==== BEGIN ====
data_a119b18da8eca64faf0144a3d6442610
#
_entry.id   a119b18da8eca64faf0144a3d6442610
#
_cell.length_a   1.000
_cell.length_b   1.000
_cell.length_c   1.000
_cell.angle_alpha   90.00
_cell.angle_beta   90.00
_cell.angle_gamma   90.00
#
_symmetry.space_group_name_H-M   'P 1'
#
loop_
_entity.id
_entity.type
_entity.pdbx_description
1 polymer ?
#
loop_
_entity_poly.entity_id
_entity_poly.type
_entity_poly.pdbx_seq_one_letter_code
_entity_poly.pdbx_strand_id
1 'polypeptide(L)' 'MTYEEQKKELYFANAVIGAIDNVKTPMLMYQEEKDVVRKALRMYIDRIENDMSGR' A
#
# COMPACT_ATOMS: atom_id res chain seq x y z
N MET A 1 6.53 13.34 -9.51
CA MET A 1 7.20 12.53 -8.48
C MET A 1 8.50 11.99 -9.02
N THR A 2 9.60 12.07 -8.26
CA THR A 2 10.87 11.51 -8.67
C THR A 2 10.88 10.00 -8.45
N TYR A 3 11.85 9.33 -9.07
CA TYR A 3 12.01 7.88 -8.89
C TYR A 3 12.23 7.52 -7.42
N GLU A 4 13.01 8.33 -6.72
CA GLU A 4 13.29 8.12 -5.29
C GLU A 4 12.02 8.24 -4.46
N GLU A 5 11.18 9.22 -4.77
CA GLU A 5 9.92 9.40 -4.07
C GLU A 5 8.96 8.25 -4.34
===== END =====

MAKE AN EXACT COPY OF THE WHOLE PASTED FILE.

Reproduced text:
data_a119b18da8eca64faf0144a3d6442610
#
_entry.id   a119b18da8eca64faf0144a3d6442610
#
_cell.length_a   1.000
_cell.length_b   1.000
_cell.length_c   1.000
_cell.angle_alpha   90.00
_cell.angle_beta   90.00
_cell.angle_gamma   90.00
#
_symmetry.space_group_name_H-M   'P 1'
#
loop_
_entity.id
_entity.type
_entity.pdbx_description
1 polymer ?
#
loop_
_entity_poly.entity_id
_entity_poly.type
_entity_poly.pdbx_seq_one_letter_code
_entity_poly.pdbx_strand_id
1 'polypeptide(L)' 'MTYEEQKKELYFANAVIGAIDNVKTPMLMYQEEKDVVRKALRMYIDRIENDMSGR' A
#
# COMPACT_ATOMS: atom_id res chain seq x y z
N MET A 1 6.53 13.34 -9.51
CA MET A 1 7.20 12.53 -8.48
C MET A 1 8.50 11.99 -9.02
N THR A 2 9.60 12.07 -8.26
CA THR A 2 10.87 11.51 -8.67
C THR A 2 10.88 10.00 -8.45
N TYR A 3 11.85 9.33 -9.07
CA TYR A 3 12.01 7.88 -8.89
C TYR A 3 12.23 7.52 -7.42
N GLU A 4 13.01 8.33 -6.72
CA GLU A 4 13.29 8.12 -5.29
C GLU A 4 12.02 8.24 -4.46
N GLU A 5 11.18 9.22 -4.77
CA GLU A 5 9.92 9.40 -4.07
C GLU A 5 8.96 8.25 -4.34